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Staying Healthy in the Spring

Can the Weather Affect Your Health?

When I was in graduate school, we spent a couple of TCM (Traditional Chinese Medicine) Theory classes learning about body/mind imbalances that are often influenced by the “energetics” of a particular season. I distinctly remember approaching this section of class with careful skepticism; the information seemed too dependent on folk medicine, a term that I was still trying to understand. The concept of folk medicine piqued my interest, but also filled my brain with questions.

At that point, I was still struggling to figure out my approach to medicine. In my earliest years of graduate school, I was hell-bent on a particular way of understanding the body. I’d been raised in a culture in which Western biomedicine and the scientific method reigned supreme. Everything about TCM, Daoism, and the concept of “slow medicine” (similar to the Slow Food movement) called strongly to me, yet all the information I learned was critiqued, quietly but obsessively.

Much of the information I absorbed in my early grad school years was relegated to what I considered the gray area. I’d carefully process the information, then place it in storage. In the future, I told myself, I’d incorporate this information into my practice only if it could be proven useful. Grad school can be great for people to go to if they want to build more into their chosen careers. If you want to go, maybe looking at graduate student loans can help you pay for your degree, so you get to where you want to be in life without the worry of paying it all yourself. My internship in the clinic would answer some questions, I believed. In the meantime, I’d focus heavily on the parts of TCM that seemed less abstract and more practical – like learning how to stop a headache in its tracks with accurate point location and correct needle technique.

Spring Weather and Your Health: Headaches, Insomnia, and Tempers, Oh My!

Fast forward a decade. I’ve been an acupuncturist in a community clinic for 5 years, and I’ve seen/needled over 10,000 people. I feel confident saying that if there are any “patterns” that show up in the health of my patient population that seem connected to seasonal changes – well, I’m in a good position to notice them!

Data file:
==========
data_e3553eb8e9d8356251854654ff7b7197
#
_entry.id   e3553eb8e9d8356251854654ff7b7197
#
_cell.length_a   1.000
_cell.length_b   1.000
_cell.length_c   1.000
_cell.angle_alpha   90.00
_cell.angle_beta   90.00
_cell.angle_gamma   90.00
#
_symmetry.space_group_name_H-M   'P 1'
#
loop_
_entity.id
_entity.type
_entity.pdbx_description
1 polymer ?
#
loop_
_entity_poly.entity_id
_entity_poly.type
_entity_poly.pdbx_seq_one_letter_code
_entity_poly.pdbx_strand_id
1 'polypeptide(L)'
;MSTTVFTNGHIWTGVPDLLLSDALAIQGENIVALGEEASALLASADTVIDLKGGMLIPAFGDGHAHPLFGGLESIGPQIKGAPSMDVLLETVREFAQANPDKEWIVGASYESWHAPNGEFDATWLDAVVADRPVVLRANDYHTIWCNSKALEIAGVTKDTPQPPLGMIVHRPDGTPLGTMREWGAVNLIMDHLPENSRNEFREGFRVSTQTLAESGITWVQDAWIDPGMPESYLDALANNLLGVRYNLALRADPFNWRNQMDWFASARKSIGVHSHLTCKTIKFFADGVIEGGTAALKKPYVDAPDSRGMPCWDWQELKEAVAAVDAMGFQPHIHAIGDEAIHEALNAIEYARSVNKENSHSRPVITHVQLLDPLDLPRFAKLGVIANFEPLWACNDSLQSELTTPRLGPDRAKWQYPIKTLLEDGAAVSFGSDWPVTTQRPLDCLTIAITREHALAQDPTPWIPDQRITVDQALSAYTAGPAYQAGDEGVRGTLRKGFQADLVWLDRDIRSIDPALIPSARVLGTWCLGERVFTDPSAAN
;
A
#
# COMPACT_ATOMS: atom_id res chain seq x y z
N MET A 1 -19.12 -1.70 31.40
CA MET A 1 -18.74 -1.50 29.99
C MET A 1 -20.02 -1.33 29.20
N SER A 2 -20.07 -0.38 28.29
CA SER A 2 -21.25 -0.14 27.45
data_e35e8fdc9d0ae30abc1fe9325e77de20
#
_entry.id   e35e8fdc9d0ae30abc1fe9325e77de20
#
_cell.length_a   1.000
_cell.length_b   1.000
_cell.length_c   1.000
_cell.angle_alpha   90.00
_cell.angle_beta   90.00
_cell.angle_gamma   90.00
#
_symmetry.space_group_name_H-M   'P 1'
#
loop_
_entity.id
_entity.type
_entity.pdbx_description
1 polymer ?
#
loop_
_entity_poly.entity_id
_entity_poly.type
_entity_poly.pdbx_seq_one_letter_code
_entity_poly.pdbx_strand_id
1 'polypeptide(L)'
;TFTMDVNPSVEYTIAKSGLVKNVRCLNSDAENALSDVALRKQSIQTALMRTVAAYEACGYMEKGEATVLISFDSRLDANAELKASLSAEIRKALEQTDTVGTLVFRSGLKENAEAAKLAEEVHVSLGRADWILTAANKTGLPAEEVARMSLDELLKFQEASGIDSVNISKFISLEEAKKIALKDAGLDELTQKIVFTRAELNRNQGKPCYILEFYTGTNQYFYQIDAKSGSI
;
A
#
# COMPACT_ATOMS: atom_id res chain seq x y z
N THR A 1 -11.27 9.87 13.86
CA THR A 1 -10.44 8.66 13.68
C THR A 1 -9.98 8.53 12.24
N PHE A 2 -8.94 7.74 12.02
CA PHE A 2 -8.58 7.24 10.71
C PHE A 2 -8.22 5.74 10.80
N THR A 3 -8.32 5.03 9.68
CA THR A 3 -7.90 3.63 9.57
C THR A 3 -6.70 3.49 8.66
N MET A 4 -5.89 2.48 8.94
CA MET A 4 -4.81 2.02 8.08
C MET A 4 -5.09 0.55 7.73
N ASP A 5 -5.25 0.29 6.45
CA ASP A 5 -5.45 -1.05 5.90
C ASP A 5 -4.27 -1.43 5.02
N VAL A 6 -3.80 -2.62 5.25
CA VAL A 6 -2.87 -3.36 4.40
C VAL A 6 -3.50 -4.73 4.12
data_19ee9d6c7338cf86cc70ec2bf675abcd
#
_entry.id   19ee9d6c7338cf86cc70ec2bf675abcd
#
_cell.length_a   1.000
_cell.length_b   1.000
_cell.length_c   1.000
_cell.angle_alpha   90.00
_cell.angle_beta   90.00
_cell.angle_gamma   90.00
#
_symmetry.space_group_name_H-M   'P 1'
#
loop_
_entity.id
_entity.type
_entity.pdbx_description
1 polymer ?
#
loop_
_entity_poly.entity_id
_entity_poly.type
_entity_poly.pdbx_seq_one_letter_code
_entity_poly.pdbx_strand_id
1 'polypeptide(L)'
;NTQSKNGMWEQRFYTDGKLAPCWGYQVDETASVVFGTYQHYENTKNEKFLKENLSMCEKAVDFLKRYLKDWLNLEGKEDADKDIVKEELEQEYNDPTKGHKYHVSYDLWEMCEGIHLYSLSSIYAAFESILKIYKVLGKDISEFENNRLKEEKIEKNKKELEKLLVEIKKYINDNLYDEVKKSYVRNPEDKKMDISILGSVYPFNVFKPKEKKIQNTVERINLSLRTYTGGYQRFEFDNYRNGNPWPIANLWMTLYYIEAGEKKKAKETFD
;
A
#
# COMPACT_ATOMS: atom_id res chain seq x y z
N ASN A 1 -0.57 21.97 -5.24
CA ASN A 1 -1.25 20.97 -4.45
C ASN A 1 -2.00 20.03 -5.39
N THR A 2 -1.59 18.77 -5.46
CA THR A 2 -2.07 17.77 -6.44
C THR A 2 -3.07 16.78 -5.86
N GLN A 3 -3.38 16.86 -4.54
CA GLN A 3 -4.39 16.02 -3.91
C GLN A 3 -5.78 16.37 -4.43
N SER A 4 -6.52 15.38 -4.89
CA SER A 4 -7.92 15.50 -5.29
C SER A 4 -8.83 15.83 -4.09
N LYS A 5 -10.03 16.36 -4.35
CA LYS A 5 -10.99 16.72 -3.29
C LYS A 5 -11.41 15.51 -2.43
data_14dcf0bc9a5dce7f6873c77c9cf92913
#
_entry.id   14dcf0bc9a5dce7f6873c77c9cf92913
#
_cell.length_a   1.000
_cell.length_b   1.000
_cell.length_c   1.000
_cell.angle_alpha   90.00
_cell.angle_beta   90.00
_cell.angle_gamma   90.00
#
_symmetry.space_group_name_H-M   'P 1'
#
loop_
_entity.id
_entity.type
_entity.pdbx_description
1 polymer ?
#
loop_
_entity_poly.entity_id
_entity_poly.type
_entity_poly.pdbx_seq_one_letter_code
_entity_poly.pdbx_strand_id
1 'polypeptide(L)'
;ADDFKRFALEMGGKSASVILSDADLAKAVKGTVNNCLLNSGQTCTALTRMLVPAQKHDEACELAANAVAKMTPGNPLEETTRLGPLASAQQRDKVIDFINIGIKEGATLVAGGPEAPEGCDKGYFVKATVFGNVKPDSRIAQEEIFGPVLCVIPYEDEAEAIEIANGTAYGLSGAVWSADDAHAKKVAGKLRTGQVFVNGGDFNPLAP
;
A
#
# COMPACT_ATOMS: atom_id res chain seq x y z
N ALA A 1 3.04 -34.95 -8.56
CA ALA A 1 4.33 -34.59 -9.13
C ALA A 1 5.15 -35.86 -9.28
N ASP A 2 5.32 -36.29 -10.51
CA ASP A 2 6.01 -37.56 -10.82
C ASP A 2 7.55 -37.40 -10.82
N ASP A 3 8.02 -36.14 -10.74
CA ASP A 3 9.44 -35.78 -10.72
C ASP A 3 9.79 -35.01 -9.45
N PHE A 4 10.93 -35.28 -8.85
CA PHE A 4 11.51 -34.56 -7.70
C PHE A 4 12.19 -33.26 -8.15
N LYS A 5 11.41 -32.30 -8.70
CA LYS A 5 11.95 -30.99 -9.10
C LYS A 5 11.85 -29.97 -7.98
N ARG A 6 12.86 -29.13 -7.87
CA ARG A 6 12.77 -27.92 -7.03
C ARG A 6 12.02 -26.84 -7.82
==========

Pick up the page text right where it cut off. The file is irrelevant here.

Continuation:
And I’m only ever-so-slightly embarrassed to report that there is some serious legitimacy to this “folk medicine” that I learned in school (I say this knowing that it drips with the irony and presumptuousness of my younger years in school…in other words, I’ve been SPANKED by TCM, about a zillion times by now!). Actually, the term “folk medicine” deserves its own lengthy blog post. I should have known that Western institutionalized medicine wasn’t the be-all and end-all when I experienced first hand the curative powers of weed on all kinds of ailments, from anxiety to joint pain. Visit canadawideweed.com if you’re currently suffering from insomnia or appetite loss too.

Seasonal changes can/probably do affect the health of my patients, as well as my own too. That being said, for most of us, Spring is the absolute worst!

The worst? Well, the worst in that this season is related to the wood element, and the liver. It’s the season of sudden, extreme shifts. You know, like spring weather…

So what are the common complaints that we see worsen (or arrive) in the spring? Insomnia, neck and shoulder pain, migraines/headaches, skin issues, anxiety, and irritability. Sufferers can use medical marijuana to try and combat some issues (such as insomnia and anxiety), granted it’s authorized in that country for medical purposes. You might want to research different websites, such as leaf2go.ca, to see if they have any products which might be able to help control some of these health problems. However, if you already deal with one of these health issues anyway – does it get worse in the spring?

I’d get into more detail, but a couple of people have already expertly written about this season and its accompanying health imbalances. They’ve also written about what to do about them!

See here. And here.